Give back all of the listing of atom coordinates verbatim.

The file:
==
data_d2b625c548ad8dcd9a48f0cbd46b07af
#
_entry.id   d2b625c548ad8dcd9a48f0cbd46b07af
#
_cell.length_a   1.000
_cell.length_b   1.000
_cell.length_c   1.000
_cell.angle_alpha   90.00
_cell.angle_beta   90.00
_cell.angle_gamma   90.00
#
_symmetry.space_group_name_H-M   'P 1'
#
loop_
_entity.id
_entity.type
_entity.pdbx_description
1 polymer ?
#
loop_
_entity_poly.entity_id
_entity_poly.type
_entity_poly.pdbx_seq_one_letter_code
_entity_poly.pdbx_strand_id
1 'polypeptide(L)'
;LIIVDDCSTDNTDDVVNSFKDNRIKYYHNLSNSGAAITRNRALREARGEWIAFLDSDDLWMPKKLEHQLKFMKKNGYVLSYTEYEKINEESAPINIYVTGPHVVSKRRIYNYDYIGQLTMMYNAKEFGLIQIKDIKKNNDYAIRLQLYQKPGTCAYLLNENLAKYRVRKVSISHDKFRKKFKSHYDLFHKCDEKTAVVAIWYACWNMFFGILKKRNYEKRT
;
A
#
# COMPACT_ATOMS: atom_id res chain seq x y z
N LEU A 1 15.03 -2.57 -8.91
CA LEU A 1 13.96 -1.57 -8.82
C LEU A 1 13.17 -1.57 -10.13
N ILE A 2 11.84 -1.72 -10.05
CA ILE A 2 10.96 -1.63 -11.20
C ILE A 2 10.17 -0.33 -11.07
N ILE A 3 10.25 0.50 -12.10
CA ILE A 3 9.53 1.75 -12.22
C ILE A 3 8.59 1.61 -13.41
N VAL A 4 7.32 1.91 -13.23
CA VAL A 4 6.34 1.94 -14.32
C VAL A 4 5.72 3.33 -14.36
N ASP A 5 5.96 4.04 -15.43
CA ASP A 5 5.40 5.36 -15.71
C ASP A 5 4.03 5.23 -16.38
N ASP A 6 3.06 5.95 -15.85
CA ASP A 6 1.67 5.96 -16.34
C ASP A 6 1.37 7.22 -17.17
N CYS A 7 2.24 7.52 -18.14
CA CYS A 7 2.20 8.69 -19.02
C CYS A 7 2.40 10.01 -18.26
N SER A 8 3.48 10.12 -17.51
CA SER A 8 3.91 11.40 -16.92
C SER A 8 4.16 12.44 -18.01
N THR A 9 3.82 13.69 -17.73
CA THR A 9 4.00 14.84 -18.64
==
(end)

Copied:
data_d2b625c548ad8dcd9a48f0cbd46b07af
#
_entry.id   d2b625c548ad8dcd9a48f0cbd46b07af
#
_cell.length_a   1.000
_cell.length_b   1.000
_cell.length_c   1.000
_cell.angle_alpha   90.00
_cell.angle_beta   90.00
_cell.angle_gamma   90.00
#
_symmetry.space_group_name_H-M   'P 1'
#
loop_
_entity.id
_entity.type
_entity.pdbx_description
1 polymer ?
#
loop_
_entity_poly.entity_id
_entity_poly.type
_entity_poly.pdbx_seq_one_letter_code
_entity_poly.pdbx_strand_id
1 'polypeptide(L)'
;LIIVDDCSTDNTDDVVNSFKDNRIKYYHNLSNSGAAITRNRALREARGEWIAFLDSDDLWMPKKLEHQLKFMKKNGYVLSYTEYEKINEESAPINIYVTGPHVVSKRRIYNYDYIGQLTMMYNAKEFGLIQIKDIKKNNDYAIRLQLYQKPGTCAYLLNENLAKYRVRKVSISHDKFRKKFKSHYDLFHKCDEKTAVVAIWYACWNMFFGILKKRNYEKRT
;
A
#
# COMPACT_ATOMS: atom_id res chain seq x y z
N LEU A 1 15.03 -2.57 -8.91
CA LEU A 1 13.96 -1.57 -8.82
C LEU A 1 13.17 -1.57 -10.13
N ILE A 2 11.84 -1.72 -10.05
CA ILE A 2 10.96 -1.63 -11.20
C ILE A 2 10.17 -0.33 -11.07
N ILE A 3 10.25 0.50 -12.10
CA ILE A 3 9.53 1.75 -12.22
C ILE A 3 8.59 1.61 -13.41
N VAL A 4 7.32 1.91 -13.23
CA VAL A 4 6.34 1.94 -14.32
C VAL A 4 5.72 3.33 -14.36
N ASP A 5 5.96 4.04 -15.43
CA ASP A 5 5.40 5.36 -15.71
C ASP A 5 4.03 5.23 -16.38
N ASP A 6 3.06 5.95 -15.85
CA ASP A 6 1.67 5.96 -16.34
C ASP A 6 1.37 7.22 -17.17
N CYS A 7 2.24 7.52 -18.14
CA CYS A 7 2.20 8.69 -19.02
C CYS A 7 2.40 10.01 -18.26
N SER A 8 3.48 10.12 -17.51
CA SER A 8 3.91 11.40 -16.92
C SER A 8 4.16 12.44 -18.01
N THR A 9 3.82 13.69 -17.73
CA THR A 9 4.00 14.84 -18.64